The 3/2 discovery rule in New York will contests limits discovery to three years prior to the contested will, and two years after the date of the will or to the date of death, whichever is earlier. The 3/2 discovery rule is found in New York’s Uniform Surrogate’s Court Rule 207.27, which states:
In any contested probate proceeding in which objections to probate are made and the proponent or the objectant seeks an examination before trial, the items upon which the examination will be held shall be determined by the application of article 31 of CPLR. Except upon the showing of special circumstances, the examination will be confined to a three-year period prior to the date of the propounded instrument and two years thereafter, or to the date of decedent’s death, whichever is the shorter period.
Therefore, the period of discovery for a New York will contest is limited to three years prior to the date of the will, and two years after the date of the will or to the date of death, whichever is earlier.
What Discovery Is Obtained In A New York Will Contest?
Whether a New York will is being contested on the grounds of undue influence, lack of testamentary capacity, lack of formalities, fraud, or other grounds, certain discovery is typical in almost every New York will contest.
The attesting witnesses to the will and the drafting attorney give testimony and provide relevant documents through discovery.
Medical records of the decedent are also often obtained, as well as financial records.
What Is The Purpose of the 3/2 Discovery Rule?
The purpose of the 3/2 discovery rule in New York probate litigation is two-fold.
First, the time limitation focuses the parties to the will contest on the relevant time period and the events that occurred within that time period. Events during the three years prior and two years after the execution of the will would be the most relevant to the preparation and execution of the contested document.
Second, the time limitation reduces the amount of discovery disputes. Many states do not limit the time period for which documents can be obtained during a will contest. This results in disputes over how far back parties can obtain discovery records, which increases fees and costs.
Can The Time Period For Discovery In A New York Will Contest Be Expanded?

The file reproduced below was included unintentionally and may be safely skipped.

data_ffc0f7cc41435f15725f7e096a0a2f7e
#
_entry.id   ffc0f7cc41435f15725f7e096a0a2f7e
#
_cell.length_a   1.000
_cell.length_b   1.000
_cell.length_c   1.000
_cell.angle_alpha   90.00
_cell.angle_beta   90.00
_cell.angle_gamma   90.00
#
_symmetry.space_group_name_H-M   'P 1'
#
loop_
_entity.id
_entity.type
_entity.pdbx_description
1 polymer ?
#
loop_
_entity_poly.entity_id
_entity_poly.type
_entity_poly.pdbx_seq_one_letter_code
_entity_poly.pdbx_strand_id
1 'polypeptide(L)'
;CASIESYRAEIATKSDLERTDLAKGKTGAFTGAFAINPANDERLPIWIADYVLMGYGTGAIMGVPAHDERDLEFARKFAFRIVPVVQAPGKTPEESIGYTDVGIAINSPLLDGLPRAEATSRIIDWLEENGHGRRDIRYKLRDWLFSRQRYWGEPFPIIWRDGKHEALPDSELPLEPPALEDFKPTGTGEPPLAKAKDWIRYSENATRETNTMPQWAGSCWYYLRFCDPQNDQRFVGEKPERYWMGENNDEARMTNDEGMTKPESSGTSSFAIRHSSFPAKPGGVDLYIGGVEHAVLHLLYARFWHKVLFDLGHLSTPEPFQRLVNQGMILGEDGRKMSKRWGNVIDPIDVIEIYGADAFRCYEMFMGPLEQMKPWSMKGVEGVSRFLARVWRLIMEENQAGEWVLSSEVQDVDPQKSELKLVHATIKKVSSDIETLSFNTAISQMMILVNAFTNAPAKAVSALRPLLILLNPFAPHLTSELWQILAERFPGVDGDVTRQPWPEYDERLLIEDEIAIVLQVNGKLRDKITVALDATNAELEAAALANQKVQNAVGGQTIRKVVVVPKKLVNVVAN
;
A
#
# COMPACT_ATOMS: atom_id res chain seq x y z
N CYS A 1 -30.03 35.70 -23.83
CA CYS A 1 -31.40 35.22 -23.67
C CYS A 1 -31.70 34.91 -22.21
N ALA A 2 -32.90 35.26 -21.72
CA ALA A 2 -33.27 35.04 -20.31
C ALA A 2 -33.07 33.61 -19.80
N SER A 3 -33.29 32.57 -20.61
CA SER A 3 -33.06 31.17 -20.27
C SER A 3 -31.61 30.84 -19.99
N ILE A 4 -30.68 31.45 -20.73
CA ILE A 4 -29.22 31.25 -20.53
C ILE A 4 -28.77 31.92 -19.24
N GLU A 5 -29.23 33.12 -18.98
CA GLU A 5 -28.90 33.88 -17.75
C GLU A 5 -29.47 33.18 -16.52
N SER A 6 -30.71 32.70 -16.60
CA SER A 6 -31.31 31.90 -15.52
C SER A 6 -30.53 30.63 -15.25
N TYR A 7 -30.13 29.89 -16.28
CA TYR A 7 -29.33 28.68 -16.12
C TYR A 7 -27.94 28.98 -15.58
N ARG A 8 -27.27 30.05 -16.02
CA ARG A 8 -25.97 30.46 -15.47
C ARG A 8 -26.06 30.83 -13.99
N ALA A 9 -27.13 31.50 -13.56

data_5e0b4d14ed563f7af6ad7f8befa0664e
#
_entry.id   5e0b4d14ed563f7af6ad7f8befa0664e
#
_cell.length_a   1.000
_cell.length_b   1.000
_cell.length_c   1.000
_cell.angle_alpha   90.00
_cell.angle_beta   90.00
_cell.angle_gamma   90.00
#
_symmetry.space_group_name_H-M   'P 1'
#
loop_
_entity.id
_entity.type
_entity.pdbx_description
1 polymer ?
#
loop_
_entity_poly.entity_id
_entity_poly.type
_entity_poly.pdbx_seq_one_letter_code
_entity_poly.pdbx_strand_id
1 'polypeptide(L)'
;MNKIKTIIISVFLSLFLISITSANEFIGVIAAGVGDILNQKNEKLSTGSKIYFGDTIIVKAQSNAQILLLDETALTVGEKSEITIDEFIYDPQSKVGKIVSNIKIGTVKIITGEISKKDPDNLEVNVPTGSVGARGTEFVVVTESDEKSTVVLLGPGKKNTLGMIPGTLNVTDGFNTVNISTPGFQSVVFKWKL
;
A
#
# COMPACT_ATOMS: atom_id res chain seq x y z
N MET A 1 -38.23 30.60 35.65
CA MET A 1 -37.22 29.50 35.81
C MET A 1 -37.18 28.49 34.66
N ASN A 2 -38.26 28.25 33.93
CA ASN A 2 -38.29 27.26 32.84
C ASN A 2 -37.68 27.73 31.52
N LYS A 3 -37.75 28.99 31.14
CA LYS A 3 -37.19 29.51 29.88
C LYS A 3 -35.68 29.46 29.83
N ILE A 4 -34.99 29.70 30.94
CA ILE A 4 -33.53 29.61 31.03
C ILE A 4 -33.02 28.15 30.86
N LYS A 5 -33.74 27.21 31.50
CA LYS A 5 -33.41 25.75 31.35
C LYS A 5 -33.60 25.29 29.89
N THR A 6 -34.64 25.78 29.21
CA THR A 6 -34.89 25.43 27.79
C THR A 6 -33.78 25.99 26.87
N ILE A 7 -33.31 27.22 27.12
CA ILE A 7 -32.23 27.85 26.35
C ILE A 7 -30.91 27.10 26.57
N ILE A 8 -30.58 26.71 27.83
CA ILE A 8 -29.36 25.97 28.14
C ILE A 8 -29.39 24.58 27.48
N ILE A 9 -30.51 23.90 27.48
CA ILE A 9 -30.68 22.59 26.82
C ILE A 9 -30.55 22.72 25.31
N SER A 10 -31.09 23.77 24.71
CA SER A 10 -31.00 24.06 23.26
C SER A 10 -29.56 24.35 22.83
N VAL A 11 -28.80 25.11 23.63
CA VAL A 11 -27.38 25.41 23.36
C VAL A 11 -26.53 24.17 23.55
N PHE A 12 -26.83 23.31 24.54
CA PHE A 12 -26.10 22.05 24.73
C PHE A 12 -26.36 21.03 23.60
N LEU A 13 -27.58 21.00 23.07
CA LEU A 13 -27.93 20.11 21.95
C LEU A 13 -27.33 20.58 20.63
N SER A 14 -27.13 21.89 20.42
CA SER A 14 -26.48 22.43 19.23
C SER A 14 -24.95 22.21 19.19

Yes. The court can allow an expansion of the time period of the 3/2 rule if the party who seeks the expansion shows that special circumstances exist warranting the expansion. Examples of special circumstances might include specific events that might directly affect the validity of the will, or a pattern of bad conduct.
In Matter of Estate of Judelson, a May 2019 case from Manhattan Surrogates Court, the court refused to expand the discovery period outside of the 3/2 rule.
In Judelson, the movant argued three grounds to expand the 3/2 rule. Specifically, the movant alleged that:
- He needed to look into whether a possibly fraudulent will was offered for probate in Arizona by the decedent in the estate of decedent’s prior spouse, who died in 2011;
- The decedent’s probate estate should be larger than it is because of decedent’s work history and sizeable exit package received when he left his company in 1983.
- The decedent changed his testamentary plan after the death of his spouse in 2011.
The court denied the request to expand the discovery period. The movant demonstrated no basis for inquiry into the probate of the prior spouse and alleged no connection between such acts and a possible objection to the 2017 will offered for probate in this action. Thus, there was no basis to have discovery and litigate issues regarding Maria’s estate in the context of the probate of this decedent’s will.
Regarding the size of the probate estate, the court stated:
[P]roof that a testator owned or controlled more assets at some previous time, without some evidence showing a nexus to a possible objection to the propounded instrument, constitutes mere speculation that cannot be the basis for a finding of special circumstances warranting more extensive probate discovery.
Finally, the fact that decedent may have changed his testamentary plan after the death of his spouse did not constitute a “special circumstance” on which broader discovery is required to ensure that the propounded will is genuine. The court stated:
Moreover, counsel confirms that there are 13 prior wills within the 3/2 period, and the propounded instrument here primarily benefits his spouse and children. There is thus no indication of a testamentary plan benefiting those who might not be considered the natural objects of his bounty, and an estate plan modification after a spouse’s death in this instance provides no evidence of an improper design upon decedent’s property sufficient to warrant a more expansive inquiry.
Therefore, to obtain discovery outside of the limits of the 3/2 discovery rule in a New York will contest, the special circumstances alleged must be specific and have a direct relation to the validity of the will being contested.